“Jumped the Broom” to cross the threshold of their new homes ensuring
fertility, domestic harmony and longevity.
This custom continues today in modern hand-fasting rituals, when as part
of the ceremony, the bridal couple will jump across a decorated besom as
conformation of their commitment to each other.
Should the marriage not work, or end in divorce, jumping the broom
backwards will break that commitment.
The age-old image of witches flying around on
broomsticks casting baneful spells is believed to have come from old fertility
rites associated with nature and agricultural.
As part of the seasonal Spring rites to aid the growth of newly planted
crops, women from local villages would gather around fields with their besoms.
Placed between their legs as they circled the field, much like riding on
a hobby horse, the idea was the higher they leapt, the higher the crop would
In renaissance times, according to the demonologists,
the Devil himself presented brooms and flying ointment to newly initiated
witches so they could fly to the Sabbats. Often
they carried with them familiars in the shape of demons or animals.
They were also said to fly across fields blasting their neighbour’s
crops, or ride out to sea in order to rise up storms.
However, such concocted myths were generally forced from the poor
tortured victims of the persecutions, and should not be taken seriously.
Other Magickal Uses
Placing a broom across a doorway allows your departed
friends and family to speak to you if they so choose. As long as the broom remains, they can communicate freely.
To bring rain, stand outside and swing a broom in the air over your head.
If lightening blows your way put a broom on your porch to act as a
lightening rod. Electricity and
lightening are thought to be attracted to brooms.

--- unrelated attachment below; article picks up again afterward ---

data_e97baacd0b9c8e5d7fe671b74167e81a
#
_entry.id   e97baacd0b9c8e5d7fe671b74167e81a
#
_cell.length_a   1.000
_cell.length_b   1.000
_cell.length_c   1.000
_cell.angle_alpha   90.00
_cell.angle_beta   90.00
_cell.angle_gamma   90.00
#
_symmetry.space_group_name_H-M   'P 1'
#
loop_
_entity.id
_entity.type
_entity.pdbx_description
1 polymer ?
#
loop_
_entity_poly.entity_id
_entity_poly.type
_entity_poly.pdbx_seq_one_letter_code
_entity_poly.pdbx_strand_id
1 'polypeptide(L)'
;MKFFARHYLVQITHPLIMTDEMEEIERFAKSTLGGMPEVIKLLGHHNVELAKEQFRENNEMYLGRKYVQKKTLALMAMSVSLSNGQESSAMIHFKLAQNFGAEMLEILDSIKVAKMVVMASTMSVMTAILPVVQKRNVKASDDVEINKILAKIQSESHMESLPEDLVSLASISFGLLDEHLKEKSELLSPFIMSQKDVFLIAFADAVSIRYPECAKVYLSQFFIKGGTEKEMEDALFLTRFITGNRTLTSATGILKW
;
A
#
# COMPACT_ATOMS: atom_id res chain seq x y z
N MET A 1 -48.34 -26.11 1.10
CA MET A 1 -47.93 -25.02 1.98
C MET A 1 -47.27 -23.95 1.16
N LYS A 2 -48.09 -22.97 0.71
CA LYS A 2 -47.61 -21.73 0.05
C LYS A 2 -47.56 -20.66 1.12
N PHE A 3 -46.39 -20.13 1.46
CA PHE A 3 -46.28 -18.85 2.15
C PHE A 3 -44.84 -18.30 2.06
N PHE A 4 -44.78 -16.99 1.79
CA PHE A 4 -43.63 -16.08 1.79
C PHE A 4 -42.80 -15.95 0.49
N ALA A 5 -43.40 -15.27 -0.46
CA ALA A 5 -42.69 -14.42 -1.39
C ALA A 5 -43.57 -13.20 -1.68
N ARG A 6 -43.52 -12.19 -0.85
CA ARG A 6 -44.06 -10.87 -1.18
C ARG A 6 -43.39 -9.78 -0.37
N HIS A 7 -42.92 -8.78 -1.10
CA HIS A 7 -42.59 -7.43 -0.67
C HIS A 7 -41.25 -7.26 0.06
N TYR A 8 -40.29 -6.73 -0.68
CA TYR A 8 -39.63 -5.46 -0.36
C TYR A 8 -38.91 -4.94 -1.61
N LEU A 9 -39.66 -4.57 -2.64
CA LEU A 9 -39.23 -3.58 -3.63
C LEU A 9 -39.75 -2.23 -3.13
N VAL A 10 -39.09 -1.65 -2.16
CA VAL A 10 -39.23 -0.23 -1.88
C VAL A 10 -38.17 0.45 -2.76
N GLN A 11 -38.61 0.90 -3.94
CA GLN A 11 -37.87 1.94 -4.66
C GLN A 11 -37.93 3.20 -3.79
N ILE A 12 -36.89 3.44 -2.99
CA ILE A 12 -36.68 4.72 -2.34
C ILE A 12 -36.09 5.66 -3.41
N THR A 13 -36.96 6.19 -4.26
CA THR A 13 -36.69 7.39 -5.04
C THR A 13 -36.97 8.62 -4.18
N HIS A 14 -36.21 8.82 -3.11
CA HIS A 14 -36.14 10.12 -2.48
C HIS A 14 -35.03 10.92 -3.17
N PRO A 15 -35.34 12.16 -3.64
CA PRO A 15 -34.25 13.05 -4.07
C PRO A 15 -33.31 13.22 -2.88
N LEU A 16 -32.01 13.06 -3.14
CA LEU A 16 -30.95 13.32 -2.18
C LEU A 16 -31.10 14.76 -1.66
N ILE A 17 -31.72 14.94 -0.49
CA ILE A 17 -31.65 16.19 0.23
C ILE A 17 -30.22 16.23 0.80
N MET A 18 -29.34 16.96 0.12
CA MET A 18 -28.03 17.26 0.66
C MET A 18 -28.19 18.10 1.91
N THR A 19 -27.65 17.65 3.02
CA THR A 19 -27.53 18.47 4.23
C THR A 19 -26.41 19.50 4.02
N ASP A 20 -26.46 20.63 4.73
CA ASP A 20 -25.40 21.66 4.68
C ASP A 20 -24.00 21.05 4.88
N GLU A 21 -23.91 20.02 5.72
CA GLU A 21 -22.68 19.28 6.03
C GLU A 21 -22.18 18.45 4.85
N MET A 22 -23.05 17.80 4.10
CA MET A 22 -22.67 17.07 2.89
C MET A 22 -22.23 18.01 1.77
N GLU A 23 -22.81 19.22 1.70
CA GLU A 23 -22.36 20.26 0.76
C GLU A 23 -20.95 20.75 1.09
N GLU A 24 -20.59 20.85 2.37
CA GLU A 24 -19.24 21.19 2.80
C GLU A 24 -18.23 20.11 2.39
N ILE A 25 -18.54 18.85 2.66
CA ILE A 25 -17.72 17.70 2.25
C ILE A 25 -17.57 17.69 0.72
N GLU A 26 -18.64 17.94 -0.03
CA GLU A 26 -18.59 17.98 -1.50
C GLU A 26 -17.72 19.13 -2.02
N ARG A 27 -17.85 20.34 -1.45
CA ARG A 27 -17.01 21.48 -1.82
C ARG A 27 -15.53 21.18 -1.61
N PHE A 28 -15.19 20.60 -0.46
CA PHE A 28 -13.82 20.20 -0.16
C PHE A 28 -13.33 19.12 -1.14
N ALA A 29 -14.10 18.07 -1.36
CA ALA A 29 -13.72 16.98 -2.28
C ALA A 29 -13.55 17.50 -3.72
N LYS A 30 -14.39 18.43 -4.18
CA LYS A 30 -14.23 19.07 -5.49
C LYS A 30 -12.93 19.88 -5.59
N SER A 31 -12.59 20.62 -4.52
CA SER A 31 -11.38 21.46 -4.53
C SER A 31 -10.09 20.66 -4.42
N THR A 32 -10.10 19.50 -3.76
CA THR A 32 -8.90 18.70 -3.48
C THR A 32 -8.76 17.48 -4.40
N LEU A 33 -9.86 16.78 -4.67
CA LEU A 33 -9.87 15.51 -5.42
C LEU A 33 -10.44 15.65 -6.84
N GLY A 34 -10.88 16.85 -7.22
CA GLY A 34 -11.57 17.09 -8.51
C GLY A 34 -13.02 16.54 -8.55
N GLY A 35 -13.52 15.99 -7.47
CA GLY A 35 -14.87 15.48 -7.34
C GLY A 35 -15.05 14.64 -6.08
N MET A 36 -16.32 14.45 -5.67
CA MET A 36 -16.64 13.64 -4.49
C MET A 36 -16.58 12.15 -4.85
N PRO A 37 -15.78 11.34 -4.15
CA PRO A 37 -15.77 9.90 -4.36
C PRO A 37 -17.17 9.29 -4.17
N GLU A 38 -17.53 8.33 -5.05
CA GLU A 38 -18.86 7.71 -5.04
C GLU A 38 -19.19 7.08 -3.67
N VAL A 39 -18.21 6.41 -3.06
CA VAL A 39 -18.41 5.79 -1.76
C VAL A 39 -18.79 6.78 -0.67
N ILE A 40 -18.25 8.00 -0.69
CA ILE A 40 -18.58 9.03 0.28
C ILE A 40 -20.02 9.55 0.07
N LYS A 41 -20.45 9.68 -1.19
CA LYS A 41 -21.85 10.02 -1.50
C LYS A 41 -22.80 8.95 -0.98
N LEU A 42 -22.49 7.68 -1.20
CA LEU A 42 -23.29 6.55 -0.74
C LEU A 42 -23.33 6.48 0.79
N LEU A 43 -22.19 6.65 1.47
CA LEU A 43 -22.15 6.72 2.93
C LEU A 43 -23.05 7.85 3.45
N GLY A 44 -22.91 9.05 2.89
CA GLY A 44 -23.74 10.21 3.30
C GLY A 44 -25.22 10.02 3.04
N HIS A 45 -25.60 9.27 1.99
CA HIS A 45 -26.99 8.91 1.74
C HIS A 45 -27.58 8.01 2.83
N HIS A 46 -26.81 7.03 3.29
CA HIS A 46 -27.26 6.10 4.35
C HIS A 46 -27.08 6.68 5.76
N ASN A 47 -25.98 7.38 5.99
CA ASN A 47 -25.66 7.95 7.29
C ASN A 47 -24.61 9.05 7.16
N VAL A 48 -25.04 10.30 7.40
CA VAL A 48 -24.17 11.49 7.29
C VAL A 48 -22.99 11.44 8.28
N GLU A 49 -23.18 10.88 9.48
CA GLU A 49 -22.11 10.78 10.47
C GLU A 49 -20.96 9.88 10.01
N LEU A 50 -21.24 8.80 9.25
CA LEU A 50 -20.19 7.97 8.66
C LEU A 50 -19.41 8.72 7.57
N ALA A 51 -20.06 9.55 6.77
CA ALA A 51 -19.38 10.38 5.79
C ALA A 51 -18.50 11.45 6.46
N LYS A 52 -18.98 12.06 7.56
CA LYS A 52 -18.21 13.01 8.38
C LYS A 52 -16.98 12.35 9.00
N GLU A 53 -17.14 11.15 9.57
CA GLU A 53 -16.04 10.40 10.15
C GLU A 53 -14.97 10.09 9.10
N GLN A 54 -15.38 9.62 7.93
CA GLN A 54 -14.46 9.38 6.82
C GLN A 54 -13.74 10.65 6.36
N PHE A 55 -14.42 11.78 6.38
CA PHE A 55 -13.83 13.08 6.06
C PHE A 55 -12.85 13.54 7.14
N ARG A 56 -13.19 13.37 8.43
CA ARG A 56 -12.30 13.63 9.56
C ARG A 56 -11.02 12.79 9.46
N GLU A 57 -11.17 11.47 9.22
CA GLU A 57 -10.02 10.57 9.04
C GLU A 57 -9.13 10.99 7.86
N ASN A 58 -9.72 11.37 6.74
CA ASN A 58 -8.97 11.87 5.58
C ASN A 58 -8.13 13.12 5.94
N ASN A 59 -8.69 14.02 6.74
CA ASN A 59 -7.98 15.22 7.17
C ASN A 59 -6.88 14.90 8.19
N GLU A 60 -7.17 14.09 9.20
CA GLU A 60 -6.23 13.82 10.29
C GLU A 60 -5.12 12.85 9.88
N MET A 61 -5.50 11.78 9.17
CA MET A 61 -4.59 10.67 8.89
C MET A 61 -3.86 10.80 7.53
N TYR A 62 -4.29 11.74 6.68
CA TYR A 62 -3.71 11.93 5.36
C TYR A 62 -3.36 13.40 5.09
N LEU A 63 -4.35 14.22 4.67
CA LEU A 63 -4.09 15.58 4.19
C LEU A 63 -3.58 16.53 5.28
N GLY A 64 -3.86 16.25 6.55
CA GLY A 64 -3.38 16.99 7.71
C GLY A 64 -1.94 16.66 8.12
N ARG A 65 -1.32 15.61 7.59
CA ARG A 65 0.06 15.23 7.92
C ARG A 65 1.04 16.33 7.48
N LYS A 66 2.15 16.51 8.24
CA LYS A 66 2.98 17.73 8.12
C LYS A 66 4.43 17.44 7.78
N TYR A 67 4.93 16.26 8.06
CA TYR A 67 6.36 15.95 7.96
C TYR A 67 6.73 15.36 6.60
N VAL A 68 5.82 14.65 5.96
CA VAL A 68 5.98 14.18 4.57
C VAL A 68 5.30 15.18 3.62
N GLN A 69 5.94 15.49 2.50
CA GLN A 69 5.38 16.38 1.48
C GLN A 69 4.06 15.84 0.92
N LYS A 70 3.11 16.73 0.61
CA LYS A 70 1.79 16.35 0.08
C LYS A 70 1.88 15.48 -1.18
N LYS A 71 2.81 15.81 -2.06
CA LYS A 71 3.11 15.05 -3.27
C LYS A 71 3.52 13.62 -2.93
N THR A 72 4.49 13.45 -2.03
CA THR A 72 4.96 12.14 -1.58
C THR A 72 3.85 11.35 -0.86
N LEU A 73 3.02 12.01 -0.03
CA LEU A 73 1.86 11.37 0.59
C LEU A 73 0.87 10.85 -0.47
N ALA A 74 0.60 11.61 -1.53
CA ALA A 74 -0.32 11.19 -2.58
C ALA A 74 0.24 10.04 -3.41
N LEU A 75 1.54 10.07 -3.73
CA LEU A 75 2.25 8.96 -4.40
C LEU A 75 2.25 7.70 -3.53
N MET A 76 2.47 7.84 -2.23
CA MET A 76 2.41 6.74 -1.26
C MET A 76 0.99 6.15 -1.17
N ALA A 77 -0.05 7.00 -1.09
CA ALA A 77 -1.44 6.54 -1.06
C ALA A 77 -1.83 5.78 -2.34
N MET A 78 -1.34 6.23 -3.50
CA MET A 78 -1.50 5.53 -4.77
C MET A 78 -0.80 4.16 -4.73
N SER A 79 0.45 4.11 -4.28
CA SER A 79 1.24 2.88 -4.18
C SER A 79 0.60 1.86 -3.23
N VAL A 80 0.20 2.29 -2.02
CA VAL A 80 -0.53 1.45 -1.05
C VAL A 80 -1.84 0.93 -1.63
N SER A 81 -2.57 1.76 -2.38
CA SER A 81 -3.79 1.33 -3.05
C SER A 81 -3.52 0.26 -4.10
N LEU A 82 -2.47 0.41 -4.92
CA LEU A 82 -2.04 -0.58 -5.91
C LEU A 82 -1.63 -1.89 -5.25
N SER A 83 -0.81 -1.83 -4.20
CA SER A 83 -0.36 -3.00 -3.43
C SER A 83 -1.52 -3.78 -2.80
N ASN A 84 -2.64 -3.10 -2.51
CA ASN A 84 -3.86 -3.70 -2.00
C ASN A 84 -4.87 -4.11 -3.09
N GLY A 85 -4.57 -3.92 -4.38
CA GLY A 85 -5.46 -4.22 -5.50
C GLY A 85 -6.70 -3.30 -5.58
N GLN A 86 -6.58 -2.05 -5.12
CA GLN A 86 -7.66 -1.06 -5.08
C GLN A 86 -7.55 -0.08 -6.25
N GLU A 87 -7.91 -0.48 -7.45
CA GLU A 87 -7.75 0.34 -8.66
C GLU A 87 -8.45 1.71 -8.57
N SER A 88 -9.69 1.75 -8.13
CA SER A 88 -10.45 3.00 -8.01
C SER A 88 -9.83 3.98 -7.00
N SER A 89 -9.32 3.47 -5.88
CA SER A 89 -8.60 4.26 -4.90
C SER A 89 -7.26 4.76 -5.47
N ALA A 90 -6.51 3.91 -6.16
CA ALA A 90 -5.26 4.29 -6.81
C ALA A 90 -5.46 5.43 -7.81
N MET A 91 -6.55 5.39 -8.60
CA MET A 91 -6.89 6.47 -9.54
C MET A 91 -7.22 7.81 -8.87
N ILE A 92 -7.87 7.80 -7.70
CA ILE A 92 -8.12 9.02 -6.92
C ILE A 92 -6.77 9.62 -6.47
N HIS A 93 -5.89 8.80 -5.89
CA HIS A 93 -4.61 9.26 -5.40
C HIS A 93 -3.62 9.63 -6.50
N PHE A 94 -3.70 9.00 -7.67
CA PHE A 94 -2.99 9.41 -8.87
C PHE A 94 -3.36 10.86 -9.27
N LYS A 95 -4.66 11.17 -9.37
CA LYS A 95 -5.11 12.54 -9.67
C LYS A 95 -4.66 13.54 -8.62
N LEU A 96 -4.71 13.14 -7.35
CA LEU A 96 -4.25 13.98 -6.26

Another way to safeguard a house against lightning strikes is to cross a
spade and a broom outside the main entrance.
A besom placed under the bed or beneath the pillows at
night, will protect the sleeper from nightmares and ensure a peacefully sleep.
Similarly, it is not wise to leave a bed empty for too long.
If you are going away for any length of time, place a besom in your bed,
laying the bristles on the pillow. This
will guard the bed against evil spirits until you return.
Two crossed besoms hung on a wall or the back of a door
will protect the house from unwanted influences. With the exception of those used exclusively for magickal
purposes, moving an old besom into a new house will result in bad luck.
and compiled on the 16th
February 2009 © George Knowles
Best wishes and Blessed Be
Site Contents - Links to all Pages
A Universal Message:
Let there be peace in the world - Where have all the flowers gone?
Wicca & Witchcraft
The Wiccan Rede / Charge of the Goddess / Charge of the God / The Three-Fold Law (includes The Law of Power and The Four Powers of the Magus) / The Witches Chant / The Witches Creed / Descent of the Goddess / Drawing Down the Moon / The Great Rite Invocation / Invocation of the Horned God / The 13 Principles of Wiccan Belief / The Witches Rede of Chivalry / A Pledge to Pagan Spirituality
Traditions Part 1 - Alexandrian Wicca / Aquarian Tabernacle Church (ATC) / Ár Ndraíocht Féin (ADF) / Blue Star Wicca / British Traditional (Druidic Witchcraft) / Celtic Wicca / Ceremonial Magic / Chaos Magic / Church and School of Wicca / Circle Sanctuary / Covenant of the Goddess (COG) / Covenant of Unitarian Universalist Pagans (CUUPS) / Cyber Wicca / Dianic Wicca / Eclectic Wicca / Feri Wicca /
Traditions Part 2 - Gardnerian Wicca / Georgian Tradition / Henge of Keltria / Hereditary Witchcraft / Hermetic Order of the Golden Dawn (H.O.G.D.) / Kitchen Witch (Hedge Witch) / Minoan Brotherhood and Minoan Sisterhood Tradition / Nordic Paganism / Pagan Federation / Pectic-Wita / Seax-Wica / Shamanism / Solitary / Strega / Sylvan Tradition / Vodoun or Voodoo / Witches League of Public Awareness (WLPA) /
Other things of interest:
Gods and Goddesses (Greek Mythology) / Esbats & Full Moons / Links to Personal Friends & Resources / Wicca/Witchcraft Resources / What's a spell? / Circle Casting and Sacred Space / Pentagram - Pentacle / Marks of a Witch / The Witches Power / The Witches Hat / An esoteric guide to visiting London / Satanism / Pow-wow / The Unitarian Universalist Association / Numerology: Part 1 / Part 2 / Part 3 / A history of the Malleus Maleficarum: includes: Pope Innocent VIII / The papal Bull / The Malleus Maleficarum / An extract from the Malleus Maleficarum / The letter of approbation / Johann Nider’s Formicarius / Jacob Sprenger / Heinrich Kramer / Stefano Infessura / Montague Summers / The Waldenses / The Albigenses / The Hussites / The Native American Sun Dance / Shielding (Occult and Psychic Protection) /
Sabbats and Festivals: